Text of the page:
Introduction and objectives. To determine the proportion of patients with myocardial infarction (MI) not admitted to a coronary care unit (CCU), the variables associated with admission into a CCU, and whether admission to a CCU, and the availability of coronary angiography in the same hospital, were associated with 28-day case fatality. Patients and method. Population-based registry of MI in patients 25 to 74 years of age, admitted during 1996-1998. Demographic and clinical characteristics were recorded, as well as management, clinical course and survival after 28 days. Hospitals were classified according to the availability of a CCU and catheterization laboratory (advanced hospital), CCU only (intermediate hospital) or neither (basic hospital). Admission to the CCU was also recorded. Results. In all, 9046 cases of MI were recorded; in 11.3% the patient was not admitted to a CCU. Age, smoking (0R=1.33; 95% CI, 1.08-1.64), non-Q MI (OR=0.62; 95% CI, 0.49-0.78) or undetermined location of MI (OR=0.34; 95% CI, 0.23-0.50), Killip 4 score on admission (OR=0.63; 95% CI, 0.40-1.00) and delay in arrival at the hospital >6 h were associated with CCU admission. Patients admitted to a CCU showed a lower case fatality in the first 24 h (4.2% vs 23.5%), which was independent of comorbidity, severity and treatment. The 24-hour survivors admitted to a basic hospital had higher case fatality (17.3% vs 7.8%) than other groups, which was related to differences in treatment. Conclusions. CCU admission is associated with a lower case fatality in the first 24 h. Admission to a basic hospital is associated with a higher 28-day case fatality even in patients who survive 24 h.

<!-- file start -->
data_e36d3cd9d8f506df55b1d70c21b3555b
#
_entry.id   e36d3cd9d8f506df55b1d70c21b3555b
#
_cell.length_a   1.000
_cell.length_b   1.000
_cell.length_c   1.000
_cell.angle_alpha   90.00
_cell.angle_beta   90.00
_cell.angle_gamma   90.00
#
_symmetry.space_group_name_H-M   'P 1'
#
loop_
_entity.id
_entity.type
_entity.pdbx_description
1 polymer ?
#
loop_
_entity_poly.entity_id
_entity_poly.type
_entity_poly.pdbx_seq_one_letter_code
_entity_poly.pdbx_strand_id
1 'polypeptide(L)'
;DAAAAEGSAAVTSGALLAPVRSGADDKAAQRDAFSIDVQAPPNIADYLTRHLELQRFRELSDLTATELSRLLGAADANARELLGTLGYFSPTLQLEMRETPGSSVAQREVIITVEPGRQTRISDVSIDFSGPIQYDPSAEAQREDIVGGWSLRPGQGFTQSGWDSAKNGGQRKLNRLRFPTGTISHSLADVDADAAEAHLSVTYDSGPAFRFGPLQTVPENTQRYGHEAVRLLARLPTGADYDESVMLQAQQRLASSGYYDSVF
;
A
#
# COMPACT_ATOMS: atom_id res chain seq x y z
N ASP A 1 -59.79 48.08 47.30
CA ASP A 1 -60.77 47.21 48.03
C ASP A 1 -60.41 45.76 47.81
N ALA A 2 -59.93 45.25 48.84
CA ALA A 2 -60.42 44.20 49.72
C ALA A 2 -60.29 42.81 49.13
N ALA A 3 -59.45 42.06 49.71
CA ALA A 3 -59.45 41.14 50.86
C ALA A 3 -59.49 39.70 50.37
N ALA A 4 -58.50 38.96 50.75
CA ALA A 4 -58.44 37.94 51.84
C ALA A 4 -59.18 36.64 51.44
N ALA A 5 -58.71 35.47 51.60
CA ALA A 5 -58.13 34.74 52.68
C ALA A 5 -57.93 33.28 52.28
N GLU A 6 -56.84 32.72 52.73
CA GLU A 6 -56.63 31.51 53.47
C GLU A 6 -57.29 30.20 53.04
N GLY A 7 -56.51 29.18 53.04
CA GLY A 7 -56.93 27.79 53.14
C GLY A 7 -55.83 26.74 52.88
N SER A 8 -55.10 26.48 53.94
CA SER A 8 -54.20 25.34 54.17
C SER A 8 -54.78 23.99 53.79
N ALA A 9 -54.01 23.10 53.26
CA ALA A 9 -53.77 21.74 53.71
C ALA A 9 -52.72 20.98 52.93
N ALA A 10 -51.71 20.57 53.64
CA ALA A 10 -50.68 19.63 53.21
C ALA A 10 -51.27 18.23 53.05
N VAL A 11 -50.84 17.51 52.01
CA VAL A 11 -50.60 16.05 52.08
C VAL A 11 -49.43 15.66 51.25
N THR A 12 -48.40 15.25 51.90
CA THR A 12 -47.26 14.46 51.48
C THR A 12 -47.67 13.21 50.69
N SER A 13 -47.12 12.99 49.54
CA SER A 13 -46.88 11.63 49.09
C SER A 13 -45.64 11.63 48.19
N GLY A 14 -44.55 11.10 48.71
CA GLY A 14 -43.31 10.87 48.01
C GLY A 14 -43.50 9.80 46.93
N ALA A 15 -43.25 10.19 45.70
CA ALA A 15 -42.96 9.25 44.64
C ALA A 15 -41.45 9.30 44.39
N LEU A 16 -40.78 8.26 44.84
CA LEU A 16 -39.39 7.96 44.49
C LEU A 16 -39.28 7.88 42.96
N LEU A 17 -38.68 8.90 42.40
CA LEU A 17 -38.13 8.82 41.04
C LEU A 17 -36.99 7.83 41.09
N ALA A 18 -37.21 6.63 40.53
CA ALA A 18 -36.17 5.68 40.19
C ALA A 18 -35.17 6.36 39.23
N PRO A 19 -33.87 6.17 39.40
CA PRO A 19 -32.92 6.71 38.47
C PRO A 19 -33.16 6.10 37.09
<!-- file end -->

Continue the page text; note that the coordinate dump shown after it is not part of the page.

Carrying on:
|Journal||Revista Espanola de Cardiologia|
|Publication status||Published - 1 Jan 2004|
- Myocardial infarction